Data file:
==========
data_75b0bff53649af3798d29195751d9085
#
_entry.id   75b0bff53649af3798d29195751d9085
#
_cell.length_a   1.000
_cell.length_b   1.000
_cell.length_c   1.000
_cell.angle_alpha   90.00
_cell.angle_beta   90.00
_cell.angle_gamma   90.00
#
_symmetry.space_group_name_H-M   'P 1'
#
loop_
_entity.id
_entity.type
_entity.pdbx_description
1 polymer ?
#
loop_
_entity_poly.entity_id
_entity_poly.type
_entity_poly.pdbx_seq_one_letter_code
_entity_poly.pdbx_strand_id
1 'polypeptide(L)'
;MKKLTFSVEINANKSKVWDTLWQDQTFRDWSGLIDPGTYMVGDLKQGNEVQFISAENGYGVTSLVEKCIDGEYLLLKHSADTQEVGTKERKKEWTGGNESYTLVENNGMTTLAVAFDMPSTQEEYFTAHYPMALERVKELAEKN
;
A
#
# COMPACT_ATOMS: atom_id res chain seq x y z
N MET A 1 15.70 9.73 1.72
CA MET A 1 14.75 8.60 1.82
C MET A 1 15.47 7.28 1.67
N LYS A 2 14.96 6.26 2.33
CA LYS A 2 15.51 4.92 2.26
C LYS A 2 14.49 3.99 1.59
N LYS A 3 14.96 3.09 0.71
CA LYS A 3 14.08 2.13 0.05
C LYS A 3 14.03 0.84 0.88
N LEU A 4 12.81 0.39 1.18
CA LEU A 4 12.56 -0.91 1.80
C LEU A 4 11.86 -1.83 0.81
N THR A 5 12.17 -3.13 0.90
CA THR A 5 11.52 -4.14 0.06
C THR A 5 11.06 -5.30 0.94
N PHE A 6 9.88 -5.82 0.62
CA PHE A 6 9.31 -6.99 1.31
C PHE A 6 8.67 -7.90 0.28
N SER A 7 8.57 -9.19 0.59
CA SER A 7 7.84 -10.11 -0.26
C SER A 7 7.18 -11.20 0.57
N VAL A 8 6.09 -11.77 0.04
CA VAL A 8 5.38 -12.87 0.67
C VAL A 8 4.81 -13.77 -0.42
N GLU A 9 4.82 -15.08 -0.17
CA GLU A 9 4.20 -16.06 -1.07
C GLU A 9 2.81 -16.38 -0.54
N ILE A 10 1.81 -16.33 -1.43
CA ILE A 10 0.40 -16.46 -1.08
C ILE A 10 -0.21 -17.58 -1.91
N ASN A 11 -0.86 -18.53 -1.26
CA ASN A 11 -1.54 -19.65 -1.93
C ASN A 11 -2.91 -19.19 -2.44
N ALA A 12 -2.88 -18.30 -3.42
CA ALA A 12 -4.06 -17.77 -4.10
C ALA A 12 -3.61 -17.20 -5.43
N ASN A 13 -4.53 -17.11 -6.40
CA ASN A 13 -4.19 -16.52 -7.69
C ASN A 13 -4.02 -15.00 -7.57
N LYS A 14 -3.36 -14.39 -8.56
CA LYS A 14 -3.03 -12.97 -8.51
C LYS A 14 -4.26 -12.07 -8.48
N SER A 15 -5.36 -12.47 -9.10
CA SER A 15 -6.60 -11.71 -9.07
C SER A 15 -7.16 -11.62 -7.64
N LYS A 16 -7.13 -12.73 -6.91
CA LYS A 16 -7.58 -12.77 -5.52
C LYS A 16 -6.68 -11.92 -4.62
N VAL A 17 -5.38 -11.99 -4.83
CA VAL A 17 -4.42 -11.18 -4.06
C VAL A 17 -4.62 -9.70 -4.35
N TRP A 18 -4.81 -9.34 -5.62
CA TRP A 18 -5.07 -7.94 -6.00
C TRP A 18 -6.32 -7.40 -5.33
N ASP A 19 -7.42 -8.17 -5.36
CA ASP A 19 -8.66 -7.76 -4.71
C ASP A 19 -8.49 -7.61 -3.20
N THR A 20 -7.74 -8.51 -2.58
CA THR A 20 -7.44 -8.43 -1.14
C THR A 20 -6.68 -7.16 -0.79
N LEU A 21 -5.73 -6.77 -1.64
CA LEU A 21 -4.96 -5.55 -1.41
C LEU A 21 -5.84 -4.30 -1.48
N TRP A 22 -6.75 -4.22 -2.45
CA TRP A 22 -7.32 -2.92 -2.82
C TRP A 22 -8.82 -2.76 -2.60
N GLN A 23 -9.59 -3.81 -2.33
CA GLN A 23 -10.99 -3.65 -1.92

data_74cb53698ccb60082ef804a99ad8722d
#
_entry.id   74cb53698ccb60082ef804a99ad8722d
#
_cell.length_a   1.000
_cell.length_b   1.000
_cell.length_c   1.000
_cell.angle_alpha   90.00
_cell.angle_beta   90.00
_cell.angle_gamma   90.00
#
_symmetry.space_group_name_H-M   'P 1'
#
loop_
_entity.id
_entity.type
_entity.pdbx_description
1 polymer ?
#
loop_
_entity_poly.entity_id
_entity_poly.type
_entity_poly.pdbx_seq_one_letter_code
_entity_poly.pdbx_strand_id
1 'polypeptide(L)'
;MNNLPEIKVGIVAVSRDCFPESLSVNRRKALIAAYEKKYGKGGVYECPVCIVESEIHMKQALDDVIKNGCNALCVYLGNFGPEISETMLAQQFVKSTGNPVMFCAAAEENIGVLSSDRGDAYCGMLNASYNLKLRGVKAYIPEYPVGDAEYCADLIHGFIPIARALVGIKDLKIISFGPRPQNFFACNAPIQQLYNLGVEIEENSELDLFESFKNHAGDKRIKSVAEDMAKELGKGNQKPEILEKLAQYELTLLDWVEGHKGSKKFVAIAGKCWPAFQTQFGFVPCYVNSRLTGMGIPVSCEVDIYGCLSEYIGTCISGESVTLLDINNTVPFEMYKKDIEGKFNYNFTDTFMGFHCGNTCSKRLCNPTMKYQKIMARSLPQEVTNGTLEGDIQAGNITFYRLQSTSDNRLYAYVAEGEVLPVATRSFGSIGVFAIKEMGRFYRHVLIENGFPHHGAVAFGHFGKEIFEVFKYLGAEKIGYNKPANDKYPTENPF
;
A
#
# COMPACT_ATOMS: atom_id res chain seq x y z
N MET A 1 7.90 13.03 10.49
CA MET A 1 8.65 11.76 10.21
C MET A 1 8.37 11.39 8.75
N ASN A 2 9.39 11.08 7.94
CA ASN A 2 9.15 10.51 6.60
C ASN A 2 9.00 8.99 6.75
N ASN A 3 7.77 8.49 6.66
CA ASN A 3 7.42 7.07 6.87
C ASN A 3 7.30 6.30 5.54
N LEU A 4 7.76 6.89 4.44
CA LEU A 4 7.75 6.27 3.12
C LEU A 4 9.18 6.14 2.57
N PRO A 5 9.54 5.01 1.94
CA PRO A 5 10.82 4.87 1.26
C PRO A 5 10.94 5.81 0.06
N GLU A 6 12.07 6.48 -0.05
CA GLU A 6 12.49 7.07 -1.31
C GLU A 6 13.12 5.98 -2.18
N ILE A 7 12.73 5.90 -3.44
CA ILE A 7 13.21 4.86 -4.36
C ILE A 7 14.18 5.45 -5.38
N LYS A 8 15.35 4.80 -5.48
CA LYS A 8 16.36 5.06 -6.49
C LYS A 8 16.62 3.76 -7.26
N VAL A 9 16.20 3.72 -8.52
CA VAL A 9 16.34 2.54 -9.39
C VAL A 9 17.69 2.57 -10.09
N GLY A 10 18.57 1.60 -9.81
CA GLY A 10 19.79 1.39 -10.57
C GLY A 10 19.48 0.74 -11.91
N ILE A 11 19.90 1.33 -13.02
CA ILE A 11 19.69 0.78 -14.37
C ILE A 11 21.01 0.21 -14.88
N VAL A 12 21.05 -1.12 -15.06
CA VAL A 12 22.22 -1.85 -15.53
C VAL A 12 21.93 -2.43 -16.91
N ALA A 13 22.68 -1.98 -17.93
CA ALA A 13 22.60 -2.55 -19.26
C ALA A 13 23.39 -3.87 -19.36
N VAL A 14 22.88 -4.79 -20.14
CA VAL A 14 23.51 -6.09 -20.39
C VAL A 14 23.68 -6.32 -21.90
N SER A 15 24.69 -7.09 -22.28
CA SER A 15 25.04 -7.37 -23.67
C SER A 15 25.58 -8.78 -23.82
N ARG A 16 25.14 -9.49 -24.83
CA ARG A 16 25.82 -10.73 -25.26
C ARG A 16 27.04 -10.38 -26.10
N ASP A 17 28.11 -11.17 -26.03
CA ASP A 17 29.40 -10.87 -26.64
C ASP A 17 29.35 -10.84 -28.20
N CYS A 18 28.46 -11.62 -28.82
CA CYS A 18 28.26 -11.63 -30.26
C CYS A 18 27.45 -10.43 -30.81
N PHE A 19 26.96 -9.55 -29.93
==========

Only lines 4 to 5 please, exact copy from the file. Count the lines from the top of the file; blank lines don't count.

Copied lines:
#
_cell.length_a   1.000